Two Examples — Positive Steps Toward Smart Energy Policy
|December 31, 2005||Posted by Staff under Progress Report, The Progress Report|
Two Examples — Sending Positive Signals
Positive Steps Toward Smart Energy Policy
One of the biggest ingredients for a smart energy policy is Truth. Get rid of taxes that distort people’s choices, and give full information to buyers and sellers, and all by itself the market will discourage pollution and encourage efficiency and conservation.
Here are two encouraging reports, from the UK and China. Greater information sharing and less distortionary taxation — in both cases, the free market triumphs.
Red label for gas guzzling cars
by Mark Townsend
Cars will carry colour-coded labels warning potential buyers of their impact on climate change under measures to be launched by the British government this week.
The most polluting vehicles will suffer the ignominy of having to display red stickers, while small, fuel-efficient models will sport labels in shades of green.
Car manufacturers and retailers spent last year obstructing progress on the scheme, amid industry concern that it could precipitate stricter restrictions on exhaust emissions and reduce the profitability of the lucrative 4×4 “SUV” sector.
Transportation Minister Darling believes that the labels, inspired by the A-G stickers that reveal the emission ratings of fridges and washing machines, will encourage people to buy less harmful vehicles. The stickers are based on a car’s emissions of carbon dioxide, the gas that scientists have identified as the principal cause of man-made climate change.
‘The labels will send a clear message to motorists that they can make a real difference by choosing clean fuel-efficient cars,’ Darling told The Observer .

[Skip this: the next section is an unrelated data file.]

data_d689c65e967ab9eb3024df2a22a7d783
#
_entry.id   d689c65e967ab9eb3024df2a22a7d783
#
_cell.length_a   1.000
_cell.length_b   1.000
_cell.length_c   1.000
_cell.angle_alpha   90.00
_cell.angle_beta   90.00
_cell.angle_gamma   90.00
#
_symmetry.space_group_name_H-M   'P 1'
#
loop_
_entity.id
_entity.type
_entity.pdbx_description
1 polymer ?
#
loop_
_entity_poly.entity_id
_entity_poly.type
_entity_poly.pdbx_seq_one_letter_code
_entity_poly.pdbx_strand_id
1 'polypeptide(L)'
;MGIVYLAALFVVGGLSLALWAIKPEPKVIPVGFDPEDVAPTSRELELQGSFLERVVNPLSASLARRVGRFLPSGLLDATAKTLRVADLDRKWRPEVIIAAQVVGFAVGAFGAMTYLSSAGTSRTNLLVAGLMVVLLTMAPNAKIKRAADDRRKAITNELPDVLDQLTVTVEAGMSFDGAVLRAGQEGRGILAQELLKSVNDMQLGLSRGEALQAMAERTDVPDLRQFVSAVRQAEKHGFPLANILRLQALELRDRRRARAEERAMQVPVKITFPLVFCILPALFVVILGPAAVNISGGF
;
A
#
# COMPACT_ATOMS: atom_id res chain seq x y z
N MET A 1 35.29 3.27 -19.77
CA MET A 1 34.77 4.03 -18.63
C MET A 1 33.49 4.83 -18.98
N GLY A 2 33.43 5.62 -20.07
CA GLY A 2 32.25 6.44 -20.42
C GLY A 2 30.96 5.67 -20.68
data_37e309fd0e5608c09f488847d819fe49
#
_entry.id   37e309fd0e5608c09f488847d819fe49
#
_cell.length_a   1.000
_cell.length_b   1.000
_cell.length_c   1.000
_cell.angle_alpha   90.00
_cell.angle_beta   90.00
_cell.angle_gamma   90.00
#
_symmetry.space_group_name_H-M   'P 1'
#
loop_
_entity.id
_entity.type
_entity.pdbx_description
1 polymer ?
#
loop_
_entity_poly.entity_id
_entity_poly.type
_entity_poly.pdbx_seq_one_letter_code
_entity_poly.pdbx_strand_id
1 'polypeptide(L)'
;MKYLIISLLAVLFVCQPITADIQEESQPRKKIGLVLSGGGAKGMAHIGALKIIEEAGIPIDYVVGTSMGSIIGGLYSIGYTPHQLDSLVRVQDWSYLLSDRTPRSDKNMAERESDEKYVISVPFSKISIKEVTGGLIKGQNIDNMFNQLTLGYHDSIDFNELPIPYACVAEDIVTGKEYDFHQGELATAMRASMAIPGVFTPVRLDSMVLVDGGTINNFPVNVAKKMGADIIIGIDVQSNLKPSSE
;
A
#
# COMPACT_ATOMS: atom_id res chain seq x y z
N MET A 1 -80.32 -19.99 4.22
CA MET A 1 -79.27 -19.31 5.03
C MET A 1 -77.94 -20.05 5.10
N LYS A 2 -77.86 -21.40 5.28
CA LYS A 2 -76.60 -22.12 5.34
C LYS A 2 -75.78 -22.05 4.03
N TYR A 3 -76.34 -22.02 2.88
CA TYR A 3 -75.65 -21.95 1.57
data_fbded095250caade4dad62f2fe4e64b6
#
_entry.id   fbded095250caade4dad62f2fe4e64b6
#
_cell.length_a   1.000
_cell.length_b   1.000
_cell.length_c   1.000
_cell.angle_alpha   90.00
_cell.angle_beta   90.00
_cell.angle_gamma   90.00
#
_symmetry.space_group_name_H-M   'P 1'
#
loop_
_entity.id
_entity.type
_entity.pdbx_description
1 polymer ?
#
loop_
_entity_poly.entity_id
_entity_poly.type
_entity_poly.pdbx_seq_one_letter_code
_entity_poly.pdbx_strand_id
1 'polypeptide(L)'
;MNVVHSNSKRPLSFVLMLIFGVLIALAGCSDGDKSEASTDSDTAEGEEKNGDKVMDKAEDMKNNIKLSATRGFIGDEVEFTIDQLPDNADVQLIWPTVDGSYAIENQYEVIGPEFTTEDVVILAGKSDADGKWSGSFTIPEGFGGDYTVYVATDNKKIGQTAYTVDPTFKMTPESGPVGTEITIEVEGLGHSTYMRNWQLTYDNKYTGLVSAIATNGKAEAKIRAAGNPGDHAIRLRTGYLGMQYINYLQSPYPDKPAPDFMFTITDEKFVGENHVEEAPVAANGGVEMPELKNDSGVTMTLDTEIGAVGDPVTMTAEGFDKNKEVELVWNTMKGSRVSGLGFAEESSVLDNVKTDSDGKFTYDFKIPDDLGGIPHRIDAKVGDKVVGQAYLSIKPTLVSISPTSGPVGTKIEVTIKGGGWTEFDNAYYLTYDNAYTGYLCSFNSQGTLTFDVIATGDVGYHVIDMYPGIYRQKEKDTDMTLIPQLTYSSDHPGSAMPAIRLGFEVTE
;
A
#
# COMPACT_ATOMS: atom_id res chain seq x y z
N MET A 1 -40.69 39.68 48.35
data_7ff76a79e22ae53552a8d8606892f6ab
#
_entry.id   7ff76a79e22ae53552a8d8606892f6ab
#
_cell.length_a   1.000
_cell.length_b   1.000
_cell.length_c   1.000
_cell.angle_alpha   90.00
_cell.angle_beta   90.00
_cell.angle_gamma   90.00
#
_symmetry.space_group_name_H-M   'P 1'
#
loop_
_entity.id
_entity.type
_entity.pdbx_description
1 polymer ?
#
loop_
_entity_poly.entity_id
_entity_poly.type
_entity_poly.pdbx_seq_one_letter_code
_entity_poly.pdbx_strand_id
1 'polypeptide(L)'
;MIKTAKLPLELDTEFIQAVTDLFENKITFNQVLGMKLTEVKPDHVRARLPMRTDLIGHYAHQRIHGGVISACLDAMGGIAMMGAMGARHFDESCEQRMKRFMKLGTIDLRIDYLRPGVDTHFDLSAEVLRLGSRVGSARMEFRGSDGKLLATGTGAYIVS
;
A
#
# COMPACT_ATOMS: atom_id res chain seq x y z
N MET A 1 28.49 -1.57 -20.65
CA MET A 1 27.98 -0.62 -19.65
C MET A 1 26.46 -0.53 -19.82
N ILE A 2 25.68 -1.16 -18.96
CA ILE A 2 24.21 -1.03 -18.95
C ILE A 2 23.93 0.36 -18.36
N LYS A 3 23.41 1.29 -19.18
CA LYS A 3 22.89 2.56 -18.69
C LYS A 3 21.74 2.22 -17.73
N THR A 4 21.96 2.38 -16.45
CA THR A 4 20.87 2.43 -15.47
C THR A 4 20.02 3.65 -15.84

A petrol-driven car which emits less than 100g of carbon dioxide per kilometre travelled – such as a Honda Insight – will carry a dark green label advertising its environmental virtues. The average new petrol car, such as a Ford Mondeo 1.8 SCi Ghia, currently emits 172 grams a kilometre and will display an orange label. The most environmentally harmful models, such as a BMW 520i SE, will be given an F rating by the government which entails them wearing a scarlet label.
Although the labelling scheme is voluntary, consumer demand is obvious — all major manufacturers have signed up to the measures with showrooms introducing the labels for used as well as new vehicles.
Local bike tax abolished in Shanghai
Local cyclists will no longer be required to pay an annual tax on their bicycles, which many never bothered to pay in the past, the city’s tax bureau announced Tuesday.
The bureau said many people have suggested the bicycle tax reform over the past few years.
A national tax law enacted in 1986 gave local authorities across the country the option to levy a tax on bikes. The local tax bureau, along with tax bureaus from 11 other cities and provinces, chose to charge the fee.
At the time, bikes were considered expensive luxury items, but with the city’s rapid economic growth over the past decade, they have become cheap vehicles used by many students and migrant workers.
Authorities had to invest a great deal of money to hire tax coordinators to collect and advertise the tax during the first four months of every year. Collection costs were high compared to the revenue raised.
“Though bikes are no longer expensive property, they are still the major traffic access for millions of commuters in the city, especially people with low and medium incomes. The new policy means to benefit this group,” said a bureau official.
Tax officials also said dropping the levy is in accordance with the city’s efforts to promote the use of environmentally friendly vehicles.
A number of other cities and provinces have canceled their bike taxes in recent years.
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